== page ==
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India and the multilateral trading system after Seattle - toward a proactive role, Volume 1
 
Author:Mattoo, Aaditya; Subramanian, Arvind; Country:India;
Date Stored:2000/08/14Document Date:2000/06/30
Document Type:Policy Research Working PaperSubTopics:Environmental Economics & Policies; Rules of Origin; Economic Theory & Research; Free Trade; Labor Policies; Trade and Regional Integration; ICT Policy and Strategies
Language:EnglishRegion:South Asia
Report Number:WPS2379Sub Sectors:Trade
Collection Title:Policy, Research working paper ; no. WPS 2379Volume No:1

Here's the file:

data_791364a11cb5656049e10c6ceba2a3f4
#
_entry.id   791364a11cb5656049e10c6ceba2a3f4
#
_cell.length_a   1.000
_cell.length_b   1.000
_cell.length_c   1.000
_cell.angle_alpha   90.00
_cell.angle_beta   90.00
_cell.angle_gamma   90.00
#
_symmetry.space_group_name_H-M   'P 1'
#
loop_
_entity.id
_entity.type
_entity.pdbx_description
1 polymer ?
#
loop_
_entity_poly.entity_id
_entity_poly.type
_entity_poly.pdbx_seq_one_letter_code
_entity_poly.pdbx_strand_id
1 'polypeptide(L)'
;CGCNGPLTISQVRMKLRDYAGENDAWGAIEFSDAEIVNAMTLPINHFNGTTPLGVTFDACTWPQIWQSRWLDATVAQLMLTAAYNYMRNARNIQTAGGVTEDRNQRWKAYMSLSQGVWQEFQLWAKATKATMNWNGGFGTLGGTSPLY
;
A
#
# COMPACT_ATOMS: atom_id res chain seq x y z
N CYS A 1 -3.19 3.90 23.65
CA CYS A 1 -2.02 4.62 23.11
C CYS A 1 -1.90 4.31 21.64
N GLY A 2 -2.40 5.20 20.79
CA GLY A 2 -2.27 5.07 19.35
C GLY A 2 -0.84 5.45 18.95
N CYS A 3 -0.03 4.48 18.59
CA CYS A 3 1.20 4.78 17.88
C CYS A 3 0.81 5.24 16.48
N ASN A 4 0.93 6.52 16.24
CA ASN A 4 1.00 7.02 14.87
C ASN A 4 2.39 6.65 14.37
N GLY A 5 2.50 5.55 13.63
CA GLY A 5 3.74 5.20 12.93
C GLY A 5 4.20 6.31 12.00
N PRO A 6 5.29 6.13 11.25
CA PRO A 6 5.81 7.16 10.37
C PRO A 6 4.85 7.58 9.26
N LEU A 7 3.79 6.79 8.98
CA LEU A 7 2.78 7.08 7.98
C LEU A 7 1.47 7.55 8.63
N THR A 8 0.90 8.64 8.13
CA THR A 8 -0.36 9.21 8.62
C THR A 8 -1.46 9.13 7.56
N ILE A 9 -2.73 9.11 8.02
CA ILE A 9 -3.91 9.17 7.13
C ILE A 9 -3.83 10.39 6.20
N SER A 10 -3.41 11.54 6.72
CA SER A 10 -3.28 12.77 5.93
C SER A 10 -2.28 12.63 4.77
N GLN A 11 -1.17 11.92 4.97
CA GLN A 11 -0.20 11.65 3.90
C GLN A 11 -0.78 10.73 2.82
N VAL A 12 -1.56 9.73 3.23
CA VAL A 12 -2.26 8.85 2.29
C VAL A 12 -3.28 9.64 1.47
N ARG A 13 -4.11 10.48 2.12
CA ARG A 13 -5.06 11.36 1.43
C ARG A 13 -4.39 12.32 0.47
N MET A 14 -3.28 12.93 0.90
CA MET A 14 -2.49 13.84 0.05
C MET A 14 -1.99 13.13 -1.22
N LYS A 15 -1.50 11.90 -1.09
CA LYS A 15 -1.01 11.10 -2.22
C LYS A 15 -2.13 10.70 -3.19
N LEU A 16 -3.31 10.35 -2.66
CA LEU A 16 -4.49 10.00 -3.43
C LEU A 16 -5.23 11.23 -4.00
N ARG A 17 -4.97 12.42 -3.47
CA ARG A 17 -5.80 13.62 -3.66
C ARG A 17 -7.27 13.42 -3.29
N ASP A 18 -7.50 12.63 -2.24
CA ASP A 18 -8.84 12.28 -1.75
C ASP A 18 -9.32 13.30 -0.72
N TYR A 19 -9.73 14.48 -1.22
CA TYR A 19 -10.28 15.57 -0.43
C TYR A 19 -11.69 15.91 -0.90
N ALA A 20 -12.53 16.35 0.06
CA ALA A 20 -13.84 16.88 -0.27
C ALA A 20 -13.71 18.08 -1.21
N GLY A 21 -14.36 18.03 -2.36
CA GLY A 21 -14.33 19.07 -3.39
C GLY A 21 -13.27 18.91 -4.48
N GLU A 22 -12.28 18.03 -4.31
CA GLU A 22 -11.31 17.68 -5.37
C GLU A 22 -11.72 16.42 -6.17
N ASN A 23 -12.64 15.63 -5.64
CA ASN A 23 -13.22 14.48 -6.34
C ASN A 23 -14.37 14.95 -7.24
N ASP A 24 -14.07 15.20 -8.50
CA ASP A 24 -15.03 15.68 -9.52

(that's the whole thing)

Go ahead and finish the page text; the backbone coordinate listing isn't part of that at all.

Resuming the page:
Summary: The authors argue that India should engage more actively in the multilateral trading system for four reasons: First, such engagement could facilitate domestic reform, and improve access to export markets. If the government could show that domestic reform would pay off with increased access to markets abroad, those who gain from such access - whether they export textiles, software, professional services, or other products - could represent a countervailing voice to reform's opponents. In turn, the need for this external payoff to secure domestic reform makes India a credible bargainer, which could induce trading partners, to open their markets to India. Second, external commitments can foster good domestic policies, by providing guarantees against the reversal of current policies, or lending credibility to promises of future reform. Such pre-commitments could help strike a balance between the reluctance to unleash competition immediately, and the desire not to be held perpetual hostage to vested interests, or weak domestic industries. Third, engagement can help enforce India's market access rights. If other countries do not eliminate quotas on textiles, and clothing as scheduled, India can credibly threaten to withdraw its obligations under the Agreement on Trade-Related Aspects of Intellectual Property Rights (TRIPs). Fourth, multilateral tariff reduction could reduce the disadvantage (to India) of not being part of regional agreements. The value of multilateral engagement might be limited, if the prospects for securing increased market access are dim, as the failed Seattle negotiations might appear to suggest. India must credibly test negotiating pessimism by showing its willingness to open its markets in return for improved access to foreign markets. Success is not certain, but India's chances are improved if aligns itself with countries pressing for sound policies of open trade.

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